February 28, 2017 / Modified mar 1, 2017 7:48 a.m.

Sanchez, Facing Firing, Resigns as TUSD Superintendent

School board was meeting to consider his future, with 3-2 termination vote in the offing.

Sanchez heart TUSD TUSD Superintendent H.T. Sanchez speaks with members of the public at a meeting of the district's Governing Board, Feb. 21, 2017.
Nick O'Gara, AZPM

H.T. Sanchez resigned as superintendent of the Tucson Unified School District Tuesday, just as the school board was preparing to vote on his termination.

Sanchez was not at the meeting, and his resignation was effective immediately.

Board member and supporter Adelita Grijalva, on the short end of a 3-2 vote to accept his resignation, called the action "a witch hunt."

“Whether you liked Dr. Sanchez, whether you agreed with everything that the board did in the last three and a half years, there has been progress made,” Grijalva said.

Board member Rachael Sedgwick, whose call two weeks ago for a review of Sanchez's performance started the discussions that led to his eventual departure, said, "We are all here with the best interests of the students in mind."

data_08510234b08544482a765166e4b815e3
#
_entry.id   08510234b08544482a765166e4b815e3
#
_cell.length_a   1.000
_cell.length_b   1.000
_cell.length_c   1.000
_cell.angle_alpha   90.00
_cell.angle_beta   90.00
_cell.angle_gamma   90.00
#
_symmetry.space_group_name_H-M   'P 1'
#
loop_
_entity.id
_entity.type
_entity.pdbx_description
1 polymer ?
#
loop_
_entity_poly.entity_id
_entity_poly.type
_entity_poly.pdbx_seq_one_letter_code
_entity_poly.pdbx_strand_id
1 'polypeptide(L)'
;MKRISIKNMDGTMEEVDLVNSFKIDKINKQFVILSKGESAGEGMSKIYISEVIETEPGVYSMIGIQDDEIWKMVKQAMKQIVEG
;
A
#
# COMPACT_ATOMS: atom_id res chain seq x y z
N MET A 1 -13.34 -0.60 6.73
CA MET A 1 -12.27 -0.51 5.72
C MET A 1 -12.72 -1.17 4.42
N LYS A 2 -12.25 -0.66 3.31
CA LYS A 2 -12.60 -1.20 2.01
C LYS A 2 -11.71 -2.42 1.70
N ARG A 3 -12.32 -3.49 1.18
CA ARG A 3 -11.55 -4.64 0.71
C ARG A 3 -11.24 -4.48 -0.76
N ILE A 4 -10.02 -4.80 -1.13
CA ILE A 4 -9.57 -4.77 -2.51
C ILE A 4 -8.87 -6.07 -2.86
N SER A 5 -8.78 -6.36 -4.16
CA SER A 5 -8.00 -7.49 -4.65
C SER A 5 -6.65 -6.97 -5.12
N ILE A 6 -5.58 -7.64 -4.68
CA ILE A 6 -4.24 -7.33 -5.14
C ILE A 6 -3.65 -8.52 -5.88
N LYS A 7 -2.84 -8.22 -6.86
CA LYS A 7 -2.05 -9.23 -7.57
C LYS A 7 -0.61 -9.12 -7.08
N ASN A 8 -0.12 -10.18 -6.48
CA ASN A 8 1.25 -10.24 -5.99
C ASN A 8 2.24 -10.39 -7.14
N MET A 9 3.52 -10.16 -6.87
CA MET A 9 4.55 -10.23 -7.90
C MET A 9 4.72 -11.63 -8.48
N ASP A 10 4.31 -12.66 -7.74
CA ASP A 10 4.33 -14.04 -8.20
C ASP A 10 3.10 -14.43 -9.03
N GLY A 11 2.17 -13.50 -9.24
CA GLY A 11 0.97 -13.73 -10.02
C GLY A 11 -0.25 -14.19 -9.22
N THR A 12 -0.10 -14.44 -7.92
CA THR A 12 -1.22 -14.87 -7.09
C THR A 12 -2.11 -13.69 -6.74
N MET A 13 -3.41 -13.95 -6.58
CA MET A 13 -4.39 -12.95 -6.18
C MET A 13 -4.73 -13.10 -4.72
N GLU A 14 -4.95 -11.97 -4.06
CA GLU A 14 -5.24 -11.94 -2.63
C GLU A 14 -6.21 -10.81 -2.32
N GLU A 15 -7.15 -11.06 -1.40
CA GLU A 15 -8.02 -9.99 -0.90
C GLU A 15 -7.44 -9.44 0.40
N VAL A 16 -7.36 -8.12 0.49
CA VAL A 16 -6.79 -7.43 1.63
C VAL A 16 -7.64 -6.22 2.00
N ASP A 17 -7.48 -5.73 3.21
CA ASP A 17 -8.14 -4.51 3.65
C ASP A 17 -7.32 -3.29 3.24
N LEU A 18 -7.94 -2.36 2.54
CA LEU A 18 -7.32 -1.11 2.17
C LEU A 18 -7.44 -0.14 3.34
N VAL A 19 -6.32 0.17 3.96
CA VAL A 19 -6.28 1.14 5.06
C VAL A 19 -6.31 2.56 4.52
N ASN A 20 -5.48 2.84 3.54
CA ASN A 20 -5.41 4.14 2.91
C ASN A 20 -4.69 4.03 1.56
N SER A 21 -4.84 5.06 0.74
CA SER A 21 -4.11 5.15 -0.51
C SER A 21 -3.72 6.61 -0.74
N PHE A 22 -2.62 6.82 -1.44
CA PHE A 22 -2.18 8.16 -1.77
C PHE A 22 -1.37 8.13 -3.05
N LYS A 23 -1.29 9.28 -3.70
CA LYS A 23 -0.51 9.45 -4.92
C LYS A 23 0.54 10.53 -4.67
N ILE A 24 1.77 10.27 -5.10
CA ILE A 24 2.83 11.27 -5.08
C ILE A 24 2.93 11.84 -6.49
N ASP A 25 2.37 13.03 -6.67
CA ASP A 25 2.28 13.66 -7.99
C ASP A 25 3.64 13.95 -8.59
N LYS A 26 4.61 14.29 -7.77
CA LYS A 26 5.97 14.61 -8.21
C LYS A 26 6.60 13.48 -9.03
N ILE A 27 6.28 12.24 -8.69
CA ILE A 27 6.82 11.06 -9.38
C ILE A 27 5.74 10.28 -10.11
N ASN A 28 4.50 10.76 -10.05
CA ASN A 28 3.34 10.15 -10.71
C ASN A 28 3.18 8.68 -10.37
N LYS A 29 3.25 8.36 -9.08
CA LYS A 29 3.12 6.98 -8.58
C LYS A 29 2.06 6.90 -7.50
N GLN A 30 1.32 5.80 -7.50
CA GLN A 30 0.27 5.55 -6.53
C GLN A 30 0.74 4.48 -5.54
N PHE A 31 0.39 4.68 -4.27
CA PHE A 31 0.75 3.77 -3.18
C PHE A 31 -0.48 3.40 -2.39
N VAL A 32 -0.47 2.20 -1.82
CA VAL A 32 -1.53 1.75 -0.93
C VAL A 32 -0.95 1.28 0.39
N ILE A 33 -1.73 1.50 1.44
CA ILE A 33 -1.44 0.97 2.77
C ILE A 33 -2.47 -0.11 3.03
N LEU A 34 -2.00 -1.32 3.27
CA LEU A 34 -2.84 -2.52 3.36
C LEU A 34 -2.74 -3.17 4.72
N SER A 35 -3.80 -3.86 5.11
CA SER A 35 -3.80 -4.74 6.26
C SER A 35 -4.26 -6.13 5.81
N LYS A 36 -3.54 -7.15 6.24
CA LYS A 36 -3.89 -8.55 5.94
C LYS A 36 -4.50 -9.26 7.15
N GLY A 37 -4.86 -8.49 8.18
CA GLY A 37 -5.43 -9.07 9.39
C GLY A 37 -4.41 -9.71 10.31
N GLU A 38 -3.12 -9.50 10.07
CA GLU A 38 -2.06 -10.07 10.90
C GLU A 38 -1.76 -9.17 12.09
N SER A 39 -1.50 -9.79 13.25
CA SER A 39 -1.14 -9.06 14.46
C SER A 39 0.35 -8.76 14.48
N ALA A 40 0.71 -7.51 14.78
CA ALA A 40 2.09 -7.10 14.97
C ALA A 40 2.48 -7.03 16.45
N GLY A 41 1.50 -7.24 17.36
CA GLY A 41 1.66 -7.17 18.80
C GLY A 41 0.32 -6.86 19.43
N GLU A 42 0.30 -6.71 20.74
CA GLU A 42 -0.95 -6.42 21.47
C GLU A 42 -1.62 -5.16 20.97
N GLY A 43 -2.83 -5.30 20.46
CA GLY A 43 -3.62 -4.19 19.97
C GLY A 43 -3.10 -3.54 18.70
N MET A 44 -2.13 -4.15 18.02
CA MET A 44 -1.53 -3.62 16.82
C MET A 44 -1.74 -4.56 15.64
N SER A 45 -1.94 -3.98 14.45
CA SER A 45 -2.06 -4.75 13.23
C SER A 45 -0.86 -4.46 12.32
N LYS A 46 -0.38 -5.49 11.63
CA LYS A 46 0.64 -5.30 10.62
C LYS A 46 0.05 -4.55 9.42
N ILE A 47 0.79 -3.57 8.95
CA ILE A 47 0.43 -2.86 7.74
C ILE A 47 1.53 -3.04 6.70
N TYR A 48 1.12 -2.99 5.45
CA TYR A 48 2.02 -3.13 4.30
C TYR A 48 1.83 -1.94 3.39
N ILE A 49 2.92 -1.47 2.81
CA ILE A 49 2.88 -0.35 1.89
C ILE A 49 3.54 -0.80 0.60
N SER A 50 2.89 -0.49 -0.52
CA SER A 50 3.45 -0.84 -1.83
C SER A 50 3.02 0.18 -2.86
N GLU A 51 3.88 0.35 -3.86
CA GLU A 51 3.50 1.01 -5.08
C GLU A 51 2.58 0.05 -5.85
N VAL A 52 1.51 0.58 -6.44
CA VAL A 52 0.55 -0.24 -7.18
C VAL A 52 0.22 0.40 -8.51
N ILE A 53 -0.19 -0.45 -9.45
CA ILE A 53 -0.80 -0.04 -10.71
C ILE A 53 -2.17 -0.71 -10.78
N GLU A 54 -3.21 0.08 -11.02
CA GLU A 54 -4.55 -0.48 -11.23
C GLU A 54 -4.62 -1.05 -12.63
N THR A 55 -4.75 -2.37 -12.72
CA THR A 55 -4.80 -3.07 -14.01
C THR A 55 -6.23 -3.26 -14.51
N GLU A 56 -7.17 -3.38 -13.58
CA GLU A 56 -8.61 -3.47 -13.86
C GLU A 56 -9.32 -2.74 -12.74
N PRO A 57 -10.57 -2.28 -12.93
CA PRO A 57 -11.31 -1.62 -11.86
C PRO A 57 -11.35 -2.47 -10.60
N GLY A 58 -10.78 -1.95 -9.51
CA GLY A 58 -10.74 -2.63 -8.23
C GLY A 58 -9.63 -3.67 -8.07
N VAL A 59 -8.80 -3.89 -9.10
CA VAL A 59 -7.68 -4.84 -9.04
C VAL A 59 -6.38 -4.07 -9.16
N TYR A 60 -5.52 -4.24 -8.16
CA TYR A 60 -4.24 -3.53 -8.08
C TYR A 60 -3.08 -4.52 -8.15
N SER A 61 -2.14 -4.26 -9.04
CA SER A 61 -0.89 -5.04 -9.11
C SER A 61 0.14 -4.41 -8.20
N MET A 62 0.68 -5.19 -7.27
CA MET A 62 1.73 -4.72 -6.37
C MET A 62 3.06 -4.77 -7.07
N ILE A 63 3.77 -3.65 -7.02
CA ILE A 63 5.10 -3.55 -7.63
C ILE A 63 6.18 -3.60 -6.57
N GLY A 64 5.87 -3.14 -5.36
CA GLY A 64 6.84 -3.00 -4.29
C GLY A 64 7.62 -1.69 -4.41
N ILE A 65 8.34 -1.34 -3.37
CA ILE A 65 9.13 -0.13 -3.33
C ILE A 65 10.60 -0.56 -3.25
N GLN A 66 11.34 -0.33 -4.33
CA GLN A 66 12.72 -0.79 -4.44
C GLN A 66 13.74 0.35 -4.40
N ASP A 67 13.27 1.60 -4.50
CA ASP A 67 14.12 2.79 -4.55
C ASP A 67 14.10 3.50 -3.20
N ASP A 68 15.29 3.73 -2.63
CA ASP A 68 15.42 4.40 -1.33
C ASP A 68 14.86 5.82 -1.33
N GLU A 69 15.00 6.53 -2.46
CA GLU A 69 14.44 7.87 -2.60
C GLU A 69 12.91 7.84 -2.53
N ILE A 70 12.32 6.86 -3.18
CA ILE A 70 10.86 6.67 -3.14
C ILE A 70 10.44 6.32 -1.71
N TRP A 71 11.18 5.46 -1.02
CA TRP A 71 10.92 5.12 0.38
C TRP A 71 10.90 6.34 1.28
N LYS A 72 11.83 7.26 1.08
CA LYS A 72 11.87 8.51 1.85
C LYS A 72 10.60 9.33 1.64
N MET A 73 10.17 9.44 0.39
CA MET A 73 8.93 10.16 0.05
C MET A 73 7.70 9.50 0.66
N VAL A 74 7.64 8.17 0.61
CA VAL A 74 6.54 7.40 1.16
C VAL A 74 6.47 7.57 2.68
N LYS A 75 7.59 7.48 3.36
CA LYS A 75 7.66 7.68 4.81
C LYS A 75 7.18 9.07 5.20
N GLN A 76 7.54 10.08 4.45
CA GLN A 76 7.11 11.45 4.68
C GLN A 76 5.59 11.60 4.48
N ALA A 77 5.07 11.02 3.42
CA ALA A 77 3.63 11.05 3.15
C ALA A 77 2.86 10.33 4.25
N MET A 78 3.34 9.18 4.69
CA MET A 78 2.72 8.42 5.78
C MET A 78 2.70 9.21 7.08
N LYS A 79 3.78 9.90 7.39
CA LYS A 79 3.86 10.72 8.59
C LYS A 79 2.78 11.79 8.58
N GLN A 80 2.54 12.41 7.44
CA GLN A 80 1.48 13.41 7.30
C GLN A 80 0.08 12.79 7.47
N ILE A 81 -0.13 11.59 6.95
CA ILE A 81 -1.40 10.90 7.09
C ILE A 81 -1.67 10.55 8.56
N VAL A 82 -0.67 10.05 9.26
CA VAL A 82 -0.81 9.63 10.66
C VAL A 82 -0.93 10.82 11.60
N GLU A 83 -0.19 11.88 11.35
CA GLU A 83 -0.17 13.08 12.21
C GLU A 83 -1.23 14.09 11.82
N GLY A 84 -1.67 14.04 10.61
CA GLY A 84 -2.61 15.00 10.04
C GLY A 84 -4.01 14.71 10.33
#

Sedgwick was in the majority vote to accept Sanchez's resignation. She was elected to the board in November, which swung the majority away from support for Sanchez.

The announcement of the resignation and the vote to accept it came after the board spent nearly two hours in a closed meeting with lawyers. Last week, at another meeting, the board was in closed session with lawyers for nearly three hours before emerging without any decision.

Sedgwick asked two weeks ago that the superintendent's performance be put on the board's meeting agenda for discussion. She was joined in the vote to accept Sanchez's resignation by board members Mike Hicks and Mark Stegeman.

She and other opposing board members accused Sanchez of lack of transparency, financial mismanagement and not bringing about improvement in student performance.

Grijalva, board member Kristel Foster and members of the business community had supported him, saying he was taking the district in the right direction, including in the realm of diversity.

Sanchez was hired as superintendent in 2013, moving from Texas to take the position. He was TUSD's seventh superintendent in the last 17 years. As part of his agreement to resign, he will be paid $200,000.

The board did not discuss the process, cost or a timeline for replacing Sanchez. After the vote, several members of the audience at the board meeting said they wanted to seek a recall of some or all school board members.

TUSD operates 89 elementary, middle and high schools with more than 52,000 students and 6,000 teachers, and it is Southern Arizona's largest public school district.

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